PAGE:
Welcome to St. Gianna Women's Homes

We assist women and their families fleeing domestic violence or who are being coerced into having an abortion. Each family is provided a safe and secure environment to deal with the trauma caused by the abuse, become self-sufficient and learn to develop healthy relationships in the future.

  • Who is St. Gianna?
    Who is St. Gianna?

    St. Gianna Beretta Molla was a modern-day physician and mother who sacrificed her life to save her unborn baby. In 1961, Gianna and her husband Pietro were expecting their fourth child. During her fourth pregnancy, Gianna developed a fibrous tumor on her uterus. Wanting to save the life of her unborn baby at all costs, she chose a more risky procedure, the removal of the fibroma. After the operation, complications continued throughout her pregnancy. Gianna was quite clear about her wishes, expressing to her family, “This time it will be a difficult delivery, and they may have to save one or the other -- I want them to save my baby.” On April 21, 1962, Good Friday of that year, Gianna went to the hospital, where her fourth child, Gianna Emanuela, was successfully delivered via Caesarean section. However, Gianna continued to have severe pain, and died of septic peritonitis one week after the birth. Gianna was beatified by Pope John Paul II on April 24, 1994, and canonized as a saint on May 16, 2004. Her husband Pietro and their last child, Gianna, were present at the canonization ceremony. She is the patron saint of mothers and families.

Our Impact

  • Women Helped Last Year

    35

  • Children Helped Last Year

    44

  • Nights of Housing Last Year

    17992

  • Babies Saved From Abortion Since Opening

    34

Taking Time Out to Help Out—Thoughts on Volunteer Vacations

Summer vacation rejuvenates us because it’s a break from the troubles and stressors in our daily lives. But taking a vacation from your own troubles doesn’t mean you have to take a break from others. Many philanthropic summer-breakers are foregoing beaches and European tours to help others this year.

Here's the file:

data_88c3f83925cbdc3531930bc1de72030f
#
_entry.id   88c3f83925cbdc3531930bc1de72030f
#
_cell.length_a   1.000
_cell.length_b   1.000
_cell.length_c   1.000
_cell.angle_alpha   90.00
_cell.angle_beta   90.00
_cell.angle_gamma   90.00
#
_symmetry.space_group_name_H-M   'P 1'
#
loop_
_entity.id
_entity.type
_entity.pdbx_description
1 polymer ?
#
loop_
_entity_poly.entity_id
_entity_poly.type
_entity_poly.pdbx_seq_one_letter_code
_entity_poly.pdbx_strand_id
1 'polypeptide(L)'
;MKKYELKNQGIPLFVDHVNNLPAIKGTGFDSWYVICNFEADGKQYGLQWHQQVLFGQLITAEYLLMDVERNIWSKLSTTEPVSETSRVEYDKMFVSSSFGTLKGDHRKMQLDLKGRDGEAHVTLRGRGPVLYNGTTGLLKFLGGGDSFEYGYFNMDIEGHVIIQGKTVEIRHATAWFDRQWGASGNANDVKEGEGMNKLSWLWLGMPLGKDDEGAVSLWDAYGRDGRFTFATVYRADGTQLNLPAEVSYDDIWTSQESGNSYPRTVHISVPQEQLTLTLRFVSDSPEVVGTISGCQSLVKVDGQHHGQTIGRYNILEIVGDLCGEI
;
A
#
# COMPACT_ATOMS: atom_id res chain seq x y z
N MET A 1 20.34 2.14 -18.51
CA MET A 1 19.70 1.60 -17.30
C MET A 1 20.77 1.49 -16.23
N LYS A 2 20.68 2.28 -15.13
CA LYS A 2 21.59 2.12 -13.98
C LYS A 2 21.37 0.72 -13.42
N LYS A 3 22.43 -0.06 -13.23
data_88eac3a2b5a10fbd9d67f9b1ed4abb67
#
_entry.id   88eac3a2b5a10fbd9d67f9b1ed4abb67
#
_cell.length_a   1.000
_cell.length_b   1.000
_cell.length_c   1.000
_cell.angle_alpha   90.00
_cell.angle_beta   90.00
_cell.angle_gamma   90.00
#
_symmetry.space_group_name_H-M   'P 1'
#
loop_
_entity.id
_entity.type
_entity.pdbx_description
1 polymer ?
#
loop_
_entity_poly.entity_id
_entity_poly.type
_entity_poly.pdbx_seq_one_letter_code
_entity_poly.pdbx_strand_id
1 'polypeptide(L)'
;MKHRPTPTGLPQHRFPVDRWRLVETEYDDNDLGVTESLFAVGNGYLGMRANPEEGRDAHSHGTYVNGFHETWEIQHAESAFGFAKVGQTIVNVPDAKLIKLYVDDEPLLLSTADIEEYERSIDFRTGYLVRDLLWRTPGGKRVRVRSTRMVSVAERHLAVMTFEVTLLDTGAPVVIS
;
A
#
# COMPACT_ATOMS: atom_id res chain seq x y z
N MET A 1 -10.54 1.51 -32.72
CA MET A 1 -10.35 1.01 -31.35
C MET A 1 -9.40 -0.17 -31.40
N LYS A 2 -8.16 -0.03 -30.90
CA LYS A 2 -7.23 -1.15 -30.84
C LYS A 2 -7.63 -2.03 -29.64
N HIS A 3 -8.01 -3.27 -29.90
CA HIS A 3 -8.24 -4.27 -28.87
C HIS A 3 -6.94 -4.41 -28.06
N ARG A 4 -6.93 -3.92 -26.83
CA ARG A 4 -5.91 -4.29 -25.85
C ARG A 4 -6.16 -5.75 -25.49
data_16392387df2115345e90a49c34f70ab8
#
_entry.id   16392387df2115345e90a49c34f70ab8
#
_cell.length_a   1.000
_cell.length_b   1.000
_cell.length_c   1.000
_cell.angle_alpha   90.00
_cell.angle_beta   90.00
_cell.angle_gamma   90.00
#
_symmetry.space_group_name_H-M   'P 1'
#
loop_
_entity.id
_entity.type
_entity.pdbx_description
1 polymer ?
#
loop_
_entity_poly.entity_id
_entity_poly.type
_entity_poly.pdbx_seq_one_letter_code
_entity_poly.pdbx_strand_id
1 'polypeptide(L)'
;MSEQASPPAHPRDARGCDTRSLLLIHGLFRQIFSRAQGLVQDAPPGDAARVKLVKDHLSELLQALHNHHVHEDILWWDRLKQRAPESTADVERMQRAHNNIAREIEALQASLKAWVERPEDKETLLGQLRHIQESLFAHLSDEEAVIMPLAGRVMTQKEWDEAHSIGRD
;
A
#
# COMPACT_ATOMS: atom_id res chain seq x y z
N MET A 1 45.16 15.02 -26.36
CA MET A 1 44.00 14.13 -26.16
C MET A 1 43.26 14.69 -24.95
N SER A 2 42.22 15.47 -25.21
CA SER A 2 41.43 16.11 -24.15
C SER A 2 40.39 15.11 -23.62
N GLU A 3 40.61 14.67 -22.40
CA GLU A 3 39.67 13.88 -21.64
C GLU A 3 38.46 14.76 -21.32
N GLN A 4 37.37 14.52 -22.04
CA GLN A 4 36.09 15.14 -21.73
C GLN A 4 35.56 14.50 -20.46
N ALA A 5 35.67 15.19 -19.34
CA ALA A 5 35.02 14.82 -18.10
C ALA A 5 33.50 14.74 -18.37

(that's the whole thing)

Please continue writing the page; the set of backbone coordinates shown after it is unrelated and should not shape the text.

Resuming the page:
Altruistic travelers are not just taking a vacation. They’re taking a volunteer vacation.

Volunteer vacations combine our need to get away with the more pressing needs of others, whether in our local communities or in different countries. Choosing to spend your vacation time—and, sometimes, your vacation budget—is a tremendous act of charity. Learn more about sacrificing your vacation time for the greater good below.

Pick and Choose
The adventure of selecting a cause and a destination begins after deciding to spend your vacation time volunteering. You can use your days off work to serve people near your home. Select a charity or nonprofit whose mission resonates with you, then contact them about spending a few days in their service. They’ll be happy to have a weeks’ worth of your help, and it may even be the start of a longtime volunteering relationship—all the better.

If you’ve got more time and money to spare, look beyond your home town for people who need you. You can spend your time teaching, rebuilding homes destroyed by natural disasters or serving the sick in hospitals. Highly specialized professionals like doctors, dentists and nurses are always in demand. Plus, volunteering in a foreign country offers the added benefit of cultural immersion.

Note that going abroad for a volunteering vacation can be costly. But here’s some good news: depending on the organization you serve, your expenses could be tax-deductible.

Bring ‘em Along
Take someone with you on your volunteer vacation so that together you two can make even more of an impact. Though volunteer trips are not the stuff of romantic getaways, couples that help out abroad report greater marital satisfaction afterward. The positive effect of volunteering on your relationships relates to developing a greater appreciation for your love’s talents, goodwill and generosity.

But single people need not feel left out of the relationship benefits of volunteer vacations. Invite a parent, sibling or friend to bond with while volunteering. No romantic attachment necessary.

Gratitude
Going back to work after a vacation full of volunteering won’t be so difficult because you’ll return to your normal life more grateful for it. Consider making your trip especially meaningful by dedicating your vacation time to someone you love.

Although your first volunteer vacation experience may be unnerving in its unfamiliarity, be assured that wherever you end up and whomever you serve, you’re going to have a great vacation.

© 2018 St. Gianna Women's Homes

Powered by Firespring